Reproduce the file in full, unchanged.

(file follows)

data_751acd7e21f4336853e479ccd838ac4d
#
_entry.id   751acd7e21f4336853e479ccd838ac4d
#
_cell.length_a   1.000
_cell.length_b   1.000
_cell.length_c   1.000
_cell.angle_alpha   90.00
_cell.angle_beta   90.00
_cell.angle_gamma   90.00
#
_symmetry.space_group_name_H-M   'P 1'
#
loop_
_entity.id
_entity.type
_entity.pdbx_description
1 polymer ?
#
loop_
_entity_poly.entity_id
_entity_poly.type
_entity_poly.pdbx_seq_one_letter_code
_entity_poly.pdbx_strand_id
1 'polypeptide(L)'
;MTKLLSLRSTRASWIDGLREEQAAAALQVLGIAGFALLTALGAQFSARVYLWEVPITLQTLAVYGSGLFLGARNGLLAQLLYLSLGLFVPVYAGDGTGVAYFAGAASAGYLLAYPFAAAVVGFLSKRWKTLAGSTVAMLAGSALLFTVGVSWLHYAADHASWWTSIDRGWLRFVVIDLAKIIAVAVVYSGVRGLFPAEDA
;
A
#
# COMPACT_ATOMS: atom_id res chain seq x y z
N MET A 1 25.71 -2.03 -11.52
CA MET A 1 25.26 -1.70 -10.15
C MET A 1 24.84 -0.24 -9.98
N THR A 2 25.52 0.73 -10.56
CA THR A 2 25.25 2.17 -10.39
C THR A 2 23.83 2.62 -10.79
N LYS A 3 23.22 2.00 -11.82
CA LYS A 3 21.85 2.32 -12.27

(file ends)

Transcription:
data_751acd7e21f4336853e479ccd838ac4d
#
_entry.id   751acd7e21f4336853e479ccd838ac4d
#
_cell.length_a   1.000
_cell.length_b   1.000
_cell.length_c   1.000
_cell.angle_alpha   90.00
_cell.angle_beta   90.00
_cell.angle_gamma   90.00
#
_symmetry.space_group_name_H-M   'P 1'
#
loop_
_entity.id
_entity.type
_entity.pdbx_description
1 polymer ?
#
loop_
_entity_poly.entity_id
_entity_poly.type
_entity_poly.pdbx_seq_one_letter_code
_entity_poly.pdbx_strand_id
1 'polypeptide(L)'
;MTKLLSLRSTRASWIDGLREEQAAAALQVLGIAGFALLTALGAQFSARVYLWEVPITLQTLAVYGSGLFLGARNGLLAQLLYLSLGLFVPVYAGDGTGVAYFAGAASAGYLLAYPFAAAVVGFLSKRWKTLAGSTVAMLAGSALLFTVGVSWLHYAADHASWWTSIDRGWLRFVVIDLAKIIAVAVVYSGVRGLFPAEDA
;
A
#
# COMPACT_ATOMS: atom_id res chain seq x y z
N MET A 1 25.71 -2.03 -11.52
CA MET A 1 25.26 -1.70 -10.15
C MET A 1 24.84 -0.24 -9.98
N THR A 2 25.52 0.73 -10.56
CA THR A 2 25.25 2.17 -10.39
C THR A 2 23.83 2.62 -10.79
N LYS A 3 23.22 2.00 -11.82
CA LYS A 3 21.85 2.32 -12.27